The Trump administration said in a court filing Friday that it has identified 2,551 children between the ages of 5 and 17 in their custody who could potentially be. The administration filed a plan Friday saying it would immediately begin reuniting the older children with their families by the July 26 deadline.
Those reunions were expected to begin "on a rolling basis" leading to the deadline, according to the Justice Department. The reunifications will occur at six to eight unspecified locations determined by U.S. Immigration and Customs Enforcement.
The government said it was using "truncated" procedures to verify parentage and perform background checks involving 2,551 children.
Officials said they were concerned the process threatened child safety but noted it was adopting the shorter procedure to comply with court orders.
The government and the American Civil Liberties Union, which represents the separated families, are expected back in court Monday to review the government's plan, CBS San Diego affiliate KFMB reports.
U.S. District Judge Dana Sabraw said at a hearing in San Diego that the government has demonstrated good faith and largely complied with ato reunite families with children under 5.
At the same time, he indicated he will be monitoring the administration's actions ahead of a July 26 deadline to reunite more than 2,500 older children with their families.
The judge said the administration must provide a list of names of parents in immigration custody and their children by Monday and complete background checks for them by Thursday.
The ACLU has said the administration failed to meet last Tuesday's deadline to reunify dozens of children under 5 with their families and should therefore be closely watched as the next deadline approaches.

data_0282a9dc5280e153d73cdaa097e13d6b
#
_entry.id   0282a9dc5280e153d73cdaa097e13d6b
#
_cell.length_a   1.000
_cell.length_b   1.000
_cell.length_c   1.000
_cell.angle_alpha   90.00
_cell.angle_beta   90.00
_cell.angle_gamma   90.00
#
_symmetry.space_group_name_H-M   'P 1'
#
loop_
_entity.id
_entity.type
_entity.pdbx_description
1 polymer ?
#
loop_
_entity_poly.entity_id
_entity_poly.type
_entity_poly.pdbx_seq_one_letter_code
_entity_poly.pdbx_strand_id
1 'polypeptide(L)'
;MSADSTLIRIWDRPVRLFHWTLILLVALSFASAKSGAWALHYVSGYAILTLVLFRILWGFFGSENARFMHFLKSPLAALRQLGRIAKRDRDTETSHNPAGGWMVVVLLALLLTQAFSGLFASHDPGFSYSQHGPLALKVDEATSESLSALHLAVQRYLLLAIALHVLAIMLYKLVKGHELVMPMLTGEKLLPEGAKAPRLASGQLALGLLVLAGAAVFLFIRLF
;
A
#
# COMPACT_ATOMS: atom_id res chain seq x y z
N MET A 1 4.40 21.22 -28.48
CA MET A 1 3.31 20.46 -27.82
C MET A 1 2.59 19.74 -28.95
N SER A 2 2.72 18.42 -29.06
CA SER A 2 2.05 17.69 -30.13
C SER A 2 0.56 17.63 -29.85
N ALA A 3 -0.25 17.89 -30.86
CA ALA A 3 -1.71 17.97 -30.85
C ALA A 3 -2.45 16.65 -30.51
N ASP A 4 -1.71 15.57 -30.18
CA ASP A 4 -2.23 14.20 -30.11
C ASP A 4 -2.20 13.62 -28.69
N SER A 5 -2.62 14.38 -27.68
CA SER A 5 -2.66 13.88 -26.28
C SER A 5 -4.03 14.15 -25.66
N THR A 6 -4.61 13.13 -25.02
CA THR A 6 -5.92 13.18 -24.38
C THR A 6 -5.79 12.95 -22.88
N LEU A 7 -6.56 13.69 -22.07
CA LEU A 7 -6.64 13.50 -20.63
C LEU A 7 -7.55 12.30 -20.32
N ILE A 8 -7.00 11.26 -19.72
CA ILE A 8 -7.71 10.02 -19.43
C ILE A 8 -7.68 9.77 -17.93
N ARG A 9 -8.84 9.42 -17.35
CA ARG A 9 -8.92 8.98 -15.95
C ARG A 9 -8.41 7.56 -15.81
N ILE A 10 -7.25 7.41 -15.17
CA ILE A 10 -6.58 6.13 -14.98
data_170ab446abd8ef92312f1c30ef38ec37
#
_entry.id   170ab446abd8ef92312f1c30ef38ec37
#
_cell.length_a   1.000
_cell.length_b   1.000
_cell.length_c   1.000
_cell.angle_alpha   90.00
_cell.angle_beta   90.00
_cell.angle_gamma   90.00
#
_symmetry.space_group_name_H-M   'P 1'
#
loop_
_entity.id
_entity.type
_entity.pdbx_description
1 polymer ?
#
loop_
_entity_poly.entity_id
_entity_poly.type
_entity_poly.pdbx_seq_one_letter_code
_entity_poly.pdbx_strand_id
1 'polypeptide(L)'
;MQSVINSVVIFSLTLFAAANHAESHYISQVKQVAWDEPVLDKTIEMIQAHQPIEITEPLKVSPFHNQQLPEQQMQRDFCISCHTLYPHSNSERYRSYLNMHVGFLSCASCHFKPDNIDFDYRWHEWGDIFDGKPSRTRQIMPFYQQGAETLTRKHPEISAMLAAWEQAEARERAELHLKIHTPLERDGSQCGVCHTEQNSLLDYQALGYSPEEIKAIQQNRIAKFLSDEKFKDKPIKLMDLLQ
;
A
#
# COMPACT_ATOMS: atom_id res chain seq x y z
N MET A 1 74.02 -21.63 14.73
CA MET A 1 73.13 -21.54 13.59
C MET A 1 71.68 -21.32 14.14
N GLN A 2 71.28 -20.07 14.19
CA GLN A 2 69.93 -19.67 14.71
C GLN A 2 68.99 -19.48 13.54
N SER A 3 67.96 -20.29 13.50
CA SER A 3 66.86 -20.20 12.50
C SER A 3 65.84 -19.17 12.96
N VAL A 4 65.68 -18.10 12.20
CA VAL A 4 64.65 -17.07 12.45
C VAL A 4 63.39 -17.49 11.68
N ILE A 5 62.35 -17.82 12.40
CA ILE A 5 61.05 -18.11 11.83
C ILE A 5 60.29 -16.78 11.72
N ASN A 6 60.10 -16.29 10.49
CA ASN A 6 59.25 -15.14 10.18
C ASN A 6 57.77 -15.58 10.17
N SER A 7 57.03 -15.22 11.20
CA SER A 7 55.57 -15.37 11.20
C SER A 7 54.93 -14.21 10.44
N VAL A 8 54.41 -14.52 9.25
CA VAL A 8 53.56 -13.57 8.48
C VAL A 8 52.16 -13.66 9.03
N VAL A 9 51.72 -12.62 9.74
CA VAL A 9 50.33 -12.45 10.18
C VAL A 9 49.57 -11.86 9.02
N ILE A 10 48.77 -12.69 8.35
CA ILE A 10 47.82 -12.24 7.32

The administration disputed that characterization, saying it reunified all 58 children under 5 who were eligible and that it complied with the judge's order.
It acknowledged that 19 of the 58 children were reunified Wednesday and one came on Thursday -- after the deadline -- "for logistical reasons specific to each case."
Sabraw directed the government to pay for all DNA testing -- something the ACLU feared might get passed on to the parents, KFMB-TV reports. The ACLU also asked for the government to pay for the travel expenses for the reunification, saying one parent was told to wire $1,900 to Western Union to pay for reunification. Sabraw ordered "the government will make it happen," KFMB reports.
The children were separated from their families under the Trump administration's "" immigration policy. Enacted in April, the policy detained parents who crossed the border illegally and put their children in federal custody. After an international uproar, President Trump signed an executive order June 20 that stopped separation, but it continued immediate detention of parents when they arrived.